The primary aim of this review was to measure the effect that phonics training has on the literacy skills of English-speaking children, adolescents, and adults whose reading was at least one standard deviation (SD), one year, or one grade below the expected level, despite no reported problems that could explain their impaired ability to learn to read. A secondary objective was to explore the impact of various factors, such as length of training or training group size, that might moderate the effect of phonics training on poor word reading skills.
We searched the following databases in July 2012: CENTRAL 2012 (Issue 6), MEDLINE 1948 to June week 3 2012, EMBASE 1980 to 2012 week 26, DARE 2013 (Issue 6), ERIC (1966 to current), PsycINFO (1806 to current), CINAHL (1938 to current), Science Citation Index (1970 to 29 June 2012), Social Science Citation Index (1970 to 29 June 2012), Conference Proceedings Citation Index - Science (1990 to 29 June 2012), Conference Proceedings Citation Index - Social Science & Humanities (1990 to 29 June 2012), ZETOC, Index to Theses-UK and Ireland, ClinicalTrials.gov, ICTRP, the metaRegister of Controlled Trials, ProQuest Dissertations and Theses, DART Europe E-theses Portal, Australasian Digital Theses Program, Education Research Theses, Electronic Theses Online System, Networked Digital Library of Theses and Dissertations. Theses Canada portal, www.dissertation.com, and www.thesisabstracts.com. We also contacted experts and examined the reference lists of published studies.
We included studies that use randomisation, quasi-randomisation, or minimisation to allocate participants to either a phonics intervention group (phonics alone, phonics and phoneme awareness training, or phonics and irregular word reading training) or a control group (no training or alternative training, such as maths). Participants were English-speaking children, adolescents, or adults whose word reading was below the level expected for their age for no known reason (that is, they had adequate attention and no known physical, neurological, or psychological problems).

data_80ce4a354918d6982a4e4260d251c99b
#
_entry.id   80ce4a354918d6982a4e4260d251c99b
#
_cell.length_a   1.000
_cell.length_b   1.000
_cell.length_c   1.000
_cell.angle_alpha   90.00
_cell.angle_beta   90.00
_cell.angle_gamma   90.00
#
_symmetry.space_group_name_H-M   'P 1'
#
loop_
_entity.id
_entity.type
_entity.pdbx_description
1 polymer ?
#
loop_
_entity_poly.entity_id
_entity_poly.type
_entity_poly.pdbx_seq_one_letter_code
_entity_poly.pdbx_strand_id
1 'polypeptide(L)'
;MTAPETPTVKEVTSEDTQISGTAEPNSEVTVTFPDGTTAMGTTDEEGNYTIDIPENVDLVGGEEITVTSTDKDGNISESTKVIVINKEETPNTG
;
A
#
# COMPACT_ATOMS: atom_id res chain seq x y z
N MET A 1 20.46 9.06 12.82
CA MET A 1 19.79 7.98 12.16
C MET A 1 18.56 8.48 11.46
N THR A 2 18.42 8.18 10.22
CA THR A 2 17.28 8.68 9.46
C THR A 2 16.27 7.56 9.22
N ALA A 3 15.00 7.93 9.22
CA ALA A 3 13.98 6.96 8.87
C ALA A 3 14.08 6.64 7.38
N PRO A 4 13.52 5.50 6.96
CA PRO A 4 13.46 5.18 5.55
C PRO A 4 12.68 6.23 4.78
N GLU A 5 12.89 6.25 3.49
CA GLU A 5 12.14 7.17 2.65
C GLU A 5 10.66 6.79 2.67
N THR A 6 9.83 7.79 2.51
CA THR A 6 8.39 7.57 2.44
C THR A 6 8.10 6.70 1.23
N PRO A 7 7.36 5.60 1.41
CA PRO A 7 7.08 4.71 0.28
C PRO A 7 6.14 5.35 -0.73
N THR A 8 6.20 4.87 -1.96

Two review authors independently selected studies, assessed risk of bias, and extracted data.
We found 11 studies that met the criteria for this review. They involved 736 participants. We measured the effect of phonics training on eight outcomes. The amount of evidence for each outcome varied considerably, ranging from 10 studies for word reading accuracy to one study for nonword reading fluency. The effect sizes for the outcomes were: word reading accuracy standardised mean difference (SMD) 0.47 (95% confidence interval (CI) 0.06 to 0.88; 10 studies), nonword reading accuracy SMD 0.76 (95% CI 0.25 to 1.27; eight studies), word reading fluency SMD -0.51 (95% CI -1.14 to 0.13; two studies), reading comprehension SMD 0.14 (95% CI -0.46 to 0.74; three studies), spelling SMD 0.36 (95% CI -0.27 to 1.00; two studies), letter-sound knowledge SMD 0.35 (95% CI 0.04 to 0.65; three studies), and phonological output SMD 0.38 (95% -0.04 to 0.80; four studies). There was one result in a negative direction for nonword reading fluency SMD 0.38 (95% CI -0.55 to 1.32; one study), though this was not statistically significant.
We did five subgroup analyses on two outcomes that had sufficient data (word reading accuracy and nonword reading accuracy). The efficacy of phonics training was not moderated significantly by training type (phonics alone versus phonics and phoneme awareness versus phonics and irregular word training), training intensity (less than two hours per week versus at least two hours per week), training duration (less than three months versus at least three months), training group size (one-on-one versus small group training), or training administrator (human administration versus computer administration).